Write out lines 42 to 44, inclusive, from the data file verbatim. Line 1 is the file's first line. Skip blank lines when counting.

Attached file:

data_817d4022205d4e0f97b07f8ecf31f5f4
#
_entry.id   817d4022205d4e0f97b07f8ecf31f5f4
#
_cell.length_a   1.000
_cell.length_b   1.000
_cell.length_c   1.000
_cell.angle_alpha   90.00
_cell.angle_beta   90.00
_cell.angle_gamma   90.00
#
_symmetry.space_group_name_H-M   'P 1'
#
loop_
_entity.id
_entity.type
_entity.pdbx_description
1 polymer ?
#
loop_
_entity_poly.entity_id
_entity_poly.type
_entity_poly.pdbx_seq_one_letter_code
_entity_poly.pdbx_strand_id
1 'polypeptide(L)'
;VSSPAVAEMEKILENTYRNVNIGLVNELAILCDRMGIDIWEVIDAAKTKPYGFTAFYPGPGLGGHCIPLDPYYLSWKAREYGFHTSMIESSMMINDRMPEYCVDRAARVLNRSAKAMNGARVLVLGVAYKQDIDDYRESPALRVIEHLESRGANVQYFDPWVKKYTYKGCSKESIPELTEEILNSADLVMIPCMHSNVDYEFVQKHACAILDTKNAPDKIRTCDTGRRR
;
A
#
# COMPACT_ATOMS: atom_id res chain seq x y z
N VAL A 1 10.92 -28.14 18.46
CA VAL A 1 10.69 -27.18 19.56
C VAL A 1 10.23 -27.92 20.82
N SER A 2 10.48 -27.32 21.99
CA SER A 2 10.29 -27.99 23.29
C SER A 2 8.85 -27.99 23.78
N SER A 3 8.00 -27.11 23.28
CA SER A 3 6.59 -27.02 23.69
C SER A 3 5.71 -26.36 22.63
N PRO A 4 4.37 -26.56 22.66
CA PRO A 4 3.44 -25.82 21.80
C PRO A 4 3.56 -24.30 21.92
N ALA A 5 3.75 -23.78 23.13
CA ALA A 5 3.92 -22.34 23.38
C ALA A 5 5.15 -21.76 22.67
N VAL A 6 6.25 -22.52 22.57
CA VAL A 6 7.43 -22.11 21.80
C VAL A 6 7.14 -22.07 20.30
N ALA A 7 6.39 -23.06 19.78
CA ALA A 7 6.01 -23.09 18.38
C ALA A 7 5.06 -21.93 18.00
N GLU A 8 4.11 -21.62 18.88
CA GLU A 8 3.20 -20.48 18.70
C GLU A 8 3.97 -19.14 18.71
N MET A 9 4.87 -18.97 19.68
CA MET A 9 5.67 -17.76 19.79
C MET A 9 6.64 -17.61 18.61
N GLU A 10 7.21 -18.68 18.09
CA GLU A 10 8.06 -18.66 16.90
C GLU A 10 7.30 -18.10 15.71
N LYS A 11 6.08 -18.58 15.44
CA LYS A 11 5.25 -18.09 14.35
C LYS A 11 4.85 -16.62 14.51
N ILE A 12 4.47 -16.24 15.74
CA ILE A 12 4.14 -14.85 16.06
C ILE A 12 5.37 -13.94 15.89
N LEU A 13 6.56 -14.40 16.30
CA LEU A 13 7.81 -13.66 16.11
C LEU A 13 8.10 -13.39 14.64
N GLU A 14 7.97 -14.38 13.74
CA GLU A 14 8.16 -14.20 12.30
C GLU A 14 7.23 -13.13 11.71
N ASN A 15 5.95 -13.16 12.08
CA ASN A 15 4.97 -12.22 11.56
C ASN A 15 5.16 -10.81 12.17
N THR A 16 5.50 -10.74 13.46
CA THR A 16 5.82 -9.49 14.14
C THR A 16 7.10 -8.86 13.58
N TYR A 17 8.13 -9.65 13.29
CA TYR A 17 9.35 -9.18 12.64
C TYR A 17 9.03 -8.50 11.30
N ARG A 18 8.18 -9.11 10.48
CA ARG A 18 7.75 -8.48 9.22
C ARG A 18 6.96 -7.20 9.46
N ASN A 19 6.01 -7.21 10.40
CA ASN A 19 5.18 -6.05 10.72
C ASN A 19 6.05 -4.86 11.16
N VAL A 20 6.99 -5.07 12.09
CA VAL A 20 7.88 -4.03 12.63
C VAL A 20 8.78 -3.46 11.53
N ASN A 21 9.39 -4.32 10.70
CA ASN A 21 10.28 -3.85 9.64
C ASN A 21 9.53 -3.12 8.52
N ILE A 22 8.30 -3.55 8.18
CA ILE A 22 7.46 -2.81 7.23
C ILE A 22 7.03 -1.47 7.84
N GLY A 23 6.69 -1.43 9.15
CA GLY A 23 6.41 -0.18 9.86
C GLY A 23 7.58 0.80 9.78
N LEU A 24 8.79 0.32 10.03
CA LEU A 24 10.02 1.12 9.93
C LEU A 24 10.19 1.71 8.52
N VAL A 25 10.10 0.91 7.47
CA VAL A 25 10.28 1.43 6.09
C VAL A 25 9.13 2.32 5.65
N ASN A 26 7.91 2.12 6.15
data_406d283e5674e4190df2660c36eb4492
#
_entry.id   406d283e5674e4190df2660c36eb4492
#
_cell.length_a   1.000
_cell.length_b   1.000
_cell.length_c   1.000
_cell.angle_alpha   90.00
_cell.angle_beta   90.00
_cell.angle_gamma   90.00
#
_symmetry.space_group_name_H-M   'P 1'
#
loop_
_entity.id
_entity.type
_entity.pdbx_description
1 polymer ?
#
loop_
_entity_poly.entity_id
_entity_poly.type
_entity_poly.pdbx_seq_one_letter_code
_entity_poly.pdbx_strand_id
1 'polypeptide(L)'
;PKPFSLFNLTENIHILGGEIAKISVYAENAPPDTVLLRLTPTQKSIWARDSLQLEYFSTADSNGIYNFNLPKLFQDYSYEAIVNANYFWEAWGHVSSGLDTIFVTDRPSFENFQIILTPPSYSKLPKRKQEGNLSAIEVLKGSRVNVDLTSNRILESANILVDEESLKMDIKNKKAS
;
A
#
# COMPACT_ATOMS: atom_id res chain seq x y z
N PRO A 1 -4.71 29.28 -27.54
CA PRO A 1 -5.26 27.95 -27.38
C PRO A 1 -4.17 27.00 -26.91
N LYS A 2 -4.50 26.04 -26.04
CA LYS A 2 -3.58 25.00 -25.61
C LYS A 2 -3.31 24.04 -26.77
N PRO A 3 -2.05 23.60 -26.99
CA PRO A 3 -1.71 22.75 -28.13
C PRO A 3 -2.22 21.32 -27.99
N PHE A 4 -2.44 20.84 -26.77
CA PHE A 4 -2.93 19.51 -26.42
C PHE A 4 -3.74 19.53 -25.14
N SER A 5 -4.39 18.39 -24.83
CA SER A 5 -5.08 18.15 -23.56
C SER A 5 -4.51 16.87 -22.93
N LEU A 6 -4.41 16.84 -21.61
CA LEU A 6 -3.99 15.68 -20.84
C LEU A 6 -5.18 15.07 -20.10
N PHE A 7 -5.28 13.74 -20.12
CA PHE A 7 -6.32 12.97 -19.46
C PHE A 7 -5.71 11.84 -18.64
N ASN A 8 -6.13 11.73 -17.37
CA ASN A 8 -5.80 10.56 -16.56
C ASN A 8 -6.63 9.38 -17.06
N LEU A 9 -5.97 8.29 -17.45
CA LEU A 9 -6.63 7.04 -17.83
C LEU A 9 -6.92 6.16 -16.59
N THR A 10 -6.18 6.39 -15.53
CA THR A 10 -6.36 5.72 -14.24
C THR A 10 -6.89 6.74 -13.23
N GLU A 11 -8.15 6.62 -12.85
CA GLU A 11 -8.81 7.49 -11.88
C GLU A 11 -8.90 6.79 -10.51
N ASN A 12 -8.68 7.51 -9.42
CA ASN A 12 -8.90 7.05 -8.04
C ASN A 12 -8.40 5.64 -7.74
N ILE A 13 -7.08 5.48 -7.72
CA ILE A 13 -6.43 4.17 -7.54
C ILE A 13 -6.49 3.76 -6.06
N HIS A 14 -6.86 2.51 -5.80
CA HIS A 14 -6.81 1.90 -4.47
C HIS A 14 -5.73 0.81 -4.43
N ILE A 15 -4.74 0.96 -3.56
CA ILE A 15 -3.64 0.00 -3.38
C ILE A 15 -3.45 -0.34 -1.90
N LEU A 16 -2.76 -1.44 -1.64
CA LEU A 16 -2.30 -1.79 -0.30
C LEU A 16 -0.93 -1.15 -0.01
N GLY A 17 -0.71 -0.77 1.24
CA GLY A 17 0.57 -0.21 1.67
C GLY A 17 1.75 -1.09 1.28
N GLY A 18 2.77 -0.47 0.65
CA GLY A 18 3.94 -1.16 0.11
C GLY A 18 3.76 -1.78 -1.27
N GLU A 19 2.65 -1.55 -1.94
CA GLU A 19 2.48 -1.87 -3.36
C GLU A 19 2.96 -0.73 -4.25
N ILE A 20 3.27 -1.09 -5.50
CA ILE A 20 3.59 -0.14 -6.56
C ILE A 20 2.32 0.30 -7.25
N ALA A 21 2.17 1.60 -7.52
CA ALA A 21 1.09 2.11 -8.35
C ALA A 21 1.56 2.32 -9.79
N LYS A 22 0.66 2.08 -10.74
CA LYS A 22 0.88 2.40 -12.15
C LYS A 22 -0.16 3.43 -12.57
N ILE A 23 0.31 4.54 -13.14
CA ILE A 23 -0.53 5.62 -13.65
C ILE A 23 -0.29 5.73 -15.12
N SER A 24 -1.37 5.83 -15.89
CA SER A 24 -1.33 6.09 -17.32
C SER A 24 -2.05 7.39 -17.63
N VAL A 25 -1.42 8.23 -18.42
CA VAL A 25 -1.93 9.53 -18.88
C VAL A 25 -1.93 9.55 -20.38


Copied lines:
C PRO A 4 3.56 -24.30 21.92
N ALA A 5 3.75 -23.78 23.13
CA ALA A 5 3.92 -22.34 23.38